Prelude to a Number

Prelude to a Number is a show about maths: more specifically, it’s about the ‘golden number’ phi, which is related to the Fibonacci sequence and is all around us, although we often don’t notice. Phi is responsible for the structure of flowers, the shape of shells, and the sound of a happy guitar chord.

Without maths, Geddes Loom wouldn’t have a show; without maths, we wouldn’t have pineapples. This show promises to make you look at the world in a different way and to appreciate invisible patterns that create meaning.

Geddes Loom is a new company. This is their first show together, and of course, their first Fringe. They describe themselves as musicians who got lost in a theatre and are still trying to find their way out. It is hard to define this show by genre. It’s not a play. It’s not a gig. It’s a combination of live music and storytelling that is not quite cabaret. It succeeds in making maths accessible and even exciting. This is a show of interesting ideas and beautiful music.

Leonie Kate Higgins has a remarkable singing voice, and although her spoken voice needs to be bigger at times, she nonetheless draws us in, particularly when weaving a tale about Tessa, who relies on the patterns maths make to help her cope.

Ben Mellor has a good rapport with the audience as he further demonstrates that maths is everywhere in the universe. It’s a testament to Mellor’s storytelling skill that I remained drawn into the tale of Leon, even though I didn’t particularly like Leon’s character.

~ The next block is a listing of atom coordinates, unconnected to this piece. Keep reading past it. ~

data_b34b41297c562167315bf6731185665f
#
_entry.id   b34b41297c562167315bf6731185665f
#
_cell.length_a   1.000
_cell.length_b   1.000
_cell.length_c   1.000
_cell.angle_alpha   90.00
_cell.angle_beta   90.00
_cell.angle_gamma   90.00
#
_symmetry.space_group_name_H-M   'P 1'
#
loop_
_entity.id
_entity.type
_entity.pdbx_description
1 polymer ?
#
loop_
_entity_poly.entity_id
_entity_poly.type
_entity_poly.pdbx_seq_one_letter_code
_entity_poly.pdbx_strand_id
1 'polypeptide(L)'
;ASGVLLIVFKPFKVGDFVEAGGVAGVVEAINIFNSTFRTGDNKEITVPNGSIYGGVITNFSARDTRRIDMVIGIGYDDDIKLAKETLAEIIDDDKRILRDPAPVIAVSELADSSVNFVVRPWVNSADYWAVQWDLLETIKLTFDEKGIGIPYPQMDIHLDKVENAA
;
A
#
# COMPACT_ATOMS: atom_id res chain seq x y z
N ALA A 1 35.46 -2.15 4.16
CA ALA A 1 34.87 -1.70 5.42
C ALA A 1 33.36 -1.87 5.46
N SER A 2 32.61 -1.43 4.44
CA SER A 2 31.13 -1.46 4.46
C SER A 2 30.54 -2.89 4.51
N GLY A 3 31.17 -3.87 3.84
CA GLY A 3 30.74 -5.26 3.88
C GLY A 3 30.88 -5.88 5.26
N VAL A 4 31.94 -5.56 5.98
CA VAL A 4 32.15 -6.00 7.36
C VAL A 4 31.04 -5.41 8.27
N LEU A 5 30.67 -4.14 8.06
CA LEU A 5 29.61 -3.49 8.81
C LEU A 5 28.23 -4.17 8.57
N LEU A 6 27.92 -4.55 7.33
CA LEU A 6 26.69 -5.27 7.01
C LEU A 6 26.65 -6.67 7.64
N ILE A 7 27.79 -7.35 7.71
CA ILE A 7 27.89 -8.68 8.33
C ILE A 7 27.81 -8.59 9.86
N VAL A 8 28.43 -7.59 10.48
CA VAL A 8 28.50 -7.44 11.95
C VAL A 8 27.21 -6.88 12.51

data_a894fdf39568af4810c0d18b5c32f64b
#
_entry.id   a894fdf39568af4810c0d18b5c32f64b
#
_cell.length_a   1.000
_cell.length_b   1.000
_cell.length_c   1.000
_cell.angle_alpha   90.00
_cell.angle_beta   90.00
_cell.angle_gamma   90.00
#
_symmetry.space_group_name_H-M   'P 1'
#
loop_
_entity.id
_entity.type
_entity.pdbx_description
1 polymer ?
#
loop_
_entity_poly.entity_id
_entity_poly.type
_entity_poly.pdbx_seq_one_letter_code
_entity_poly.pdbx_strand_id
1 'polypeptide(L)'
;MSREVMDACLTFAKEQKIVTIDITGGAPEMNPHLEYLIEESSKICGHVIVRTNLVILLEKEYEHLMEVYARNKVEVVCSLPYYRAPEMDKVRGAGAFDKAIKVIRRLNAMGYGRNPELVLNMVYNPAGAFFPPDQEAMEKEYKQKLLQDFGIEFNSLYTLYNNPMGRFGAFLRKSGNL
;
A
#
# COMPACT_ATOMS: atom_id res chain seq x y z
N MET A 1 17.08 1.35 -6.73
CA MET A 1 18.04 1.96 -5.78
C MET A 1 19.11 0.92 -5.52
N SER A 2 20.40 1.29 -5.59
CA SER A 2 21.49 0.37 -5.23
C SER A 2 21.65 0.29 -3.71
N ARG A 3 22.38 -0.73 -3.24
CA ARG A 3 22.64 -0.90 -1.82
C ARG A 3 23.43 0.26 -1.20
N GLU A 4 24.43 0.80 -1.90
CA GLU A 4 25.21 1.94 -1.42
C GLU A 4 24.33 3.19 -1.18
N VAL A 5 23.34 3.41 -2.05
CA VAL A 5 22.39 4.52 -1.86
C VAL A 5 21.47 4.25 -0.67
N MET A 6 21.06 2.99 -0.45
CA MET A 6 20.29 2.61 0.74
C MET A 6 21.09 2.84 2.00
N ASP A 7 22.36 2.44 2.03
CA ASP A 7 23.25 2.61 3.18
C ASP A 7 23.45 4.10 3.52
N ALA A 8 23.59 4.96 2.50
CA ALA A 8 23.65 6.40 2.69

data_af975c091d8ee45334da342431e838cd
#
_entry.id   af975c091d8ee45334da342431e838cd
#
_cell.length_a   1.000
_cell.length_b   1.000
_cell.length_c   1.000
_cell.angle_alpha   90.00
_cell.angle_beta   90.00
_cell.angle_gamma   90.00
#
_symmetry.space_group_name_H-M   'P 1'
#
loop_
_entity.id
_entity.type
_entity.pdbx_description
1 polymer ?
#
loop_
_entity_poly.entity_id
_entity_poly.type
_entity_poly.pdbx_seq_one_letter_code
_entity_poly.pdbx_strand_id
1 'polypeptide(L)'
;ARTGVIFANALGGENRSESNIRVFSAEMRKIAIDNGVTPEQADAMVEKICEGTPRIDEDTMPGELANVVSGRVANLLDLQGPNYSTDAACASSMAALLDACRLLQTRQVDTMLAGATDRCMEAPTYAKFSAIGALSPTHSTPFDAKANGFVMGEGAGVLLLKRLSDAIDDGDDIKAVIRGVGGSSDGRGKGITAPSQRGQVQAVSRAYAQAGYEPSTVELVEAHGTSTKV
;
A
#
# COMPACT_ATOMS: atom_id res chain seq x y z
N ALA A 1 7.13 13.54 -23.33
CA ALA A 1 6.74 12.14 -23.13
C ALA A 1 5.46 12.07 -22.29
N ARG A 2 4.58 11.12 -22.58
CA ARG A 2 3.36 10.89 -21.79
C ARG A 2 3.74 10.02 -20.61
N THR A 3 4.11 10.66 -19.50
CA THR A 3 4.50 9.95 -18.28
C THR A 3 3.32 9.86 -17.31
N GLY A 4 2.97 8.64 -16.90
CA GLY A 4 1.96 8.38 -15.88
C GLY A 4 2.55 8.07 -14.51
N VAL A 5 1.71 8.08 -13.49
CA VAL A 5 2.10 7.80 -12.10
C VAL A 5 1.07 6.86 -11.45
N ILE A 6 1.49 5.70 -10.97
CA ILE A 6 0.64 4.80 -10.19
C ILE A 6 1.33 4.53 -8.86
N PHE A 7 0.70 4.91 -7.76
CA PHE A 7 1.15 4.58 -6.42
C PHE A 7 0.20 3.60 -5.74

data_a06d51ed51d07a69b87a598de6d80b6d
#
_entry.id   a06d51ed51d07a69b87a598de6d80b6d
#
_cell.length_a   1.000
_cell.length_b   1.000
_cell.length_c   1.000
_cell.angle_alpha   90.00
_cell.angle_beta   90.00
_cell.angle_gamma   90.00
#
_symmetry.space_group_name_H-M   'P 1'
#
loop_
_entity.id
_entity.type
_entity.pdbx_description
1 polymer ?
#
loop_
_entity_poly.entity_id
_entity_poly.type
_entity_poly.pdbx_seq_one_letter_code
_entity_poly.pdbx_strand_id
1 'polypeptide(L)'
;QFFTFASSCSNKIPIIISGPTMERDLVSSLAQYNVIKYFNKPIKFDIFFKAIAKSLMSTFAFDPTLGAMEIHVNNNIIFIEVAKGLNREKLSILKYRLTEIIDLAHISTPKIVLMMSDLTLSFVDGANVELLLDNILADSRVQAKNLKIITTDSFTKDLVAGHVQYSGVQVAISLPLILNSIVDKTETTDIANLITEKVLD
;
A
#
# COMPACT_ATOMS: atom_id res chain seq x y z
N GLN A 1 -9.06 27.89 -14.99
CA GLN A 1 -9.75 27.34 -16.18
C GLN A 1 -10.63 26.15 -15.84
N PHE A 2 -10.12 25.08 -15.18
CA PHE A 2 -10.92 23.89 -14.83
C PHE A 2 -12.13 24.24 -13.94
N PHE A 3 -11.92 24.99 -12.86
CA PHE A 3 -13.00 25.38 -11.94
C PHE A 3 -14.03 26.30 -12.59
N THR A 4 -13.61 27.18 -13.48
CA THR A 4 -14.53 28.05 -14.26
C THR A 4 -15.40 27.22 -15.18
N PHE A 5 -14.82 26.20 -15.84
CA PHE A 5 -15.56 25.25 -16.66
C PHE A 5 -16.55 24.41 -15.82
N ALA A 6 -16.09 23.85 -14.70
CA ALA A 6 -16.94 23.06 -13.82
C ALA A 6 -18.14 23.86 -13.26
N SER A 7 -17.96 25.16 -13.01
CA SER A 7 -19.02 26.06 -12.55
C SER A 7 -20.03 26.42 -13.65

Dan Steele, described as the Harpo Marx of the group, doesn’t tell stories or speak at all, but he does speak through his guitar in a couple of very funny moments and his music – live and looped – carries the show. At one point he even played percussion on his guitar.

Higgins said at some point in the show that “without mathematics there can be no art.” Maybe that’s true. Without maths, Geddes Loom wouldn’t have a show; without maths, we wouldn’t have pineapples. This show promises to make you look at the world in a different way and to appreciate invisible patterns that create meaning.

Reviews by Emma Gibson

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Performances

Location

The Blurb

How do we do this? How can we make sense in the chaos when the universe won’t show us its workings? Tessa needs to find a way of holding her life together. Leon is searching for the secret that can bring him both wealth and happiness. And somewhere a maths teacher is wondering about the divine proportions of a drum break that beats through his life. With live-looped music, spoken word and storytelling, Geddes Loom present a show about humans, maths and meaning. Devised in collaboration with and directed by Leo Kay of Unfinished Business, www.thisisunfinished.com.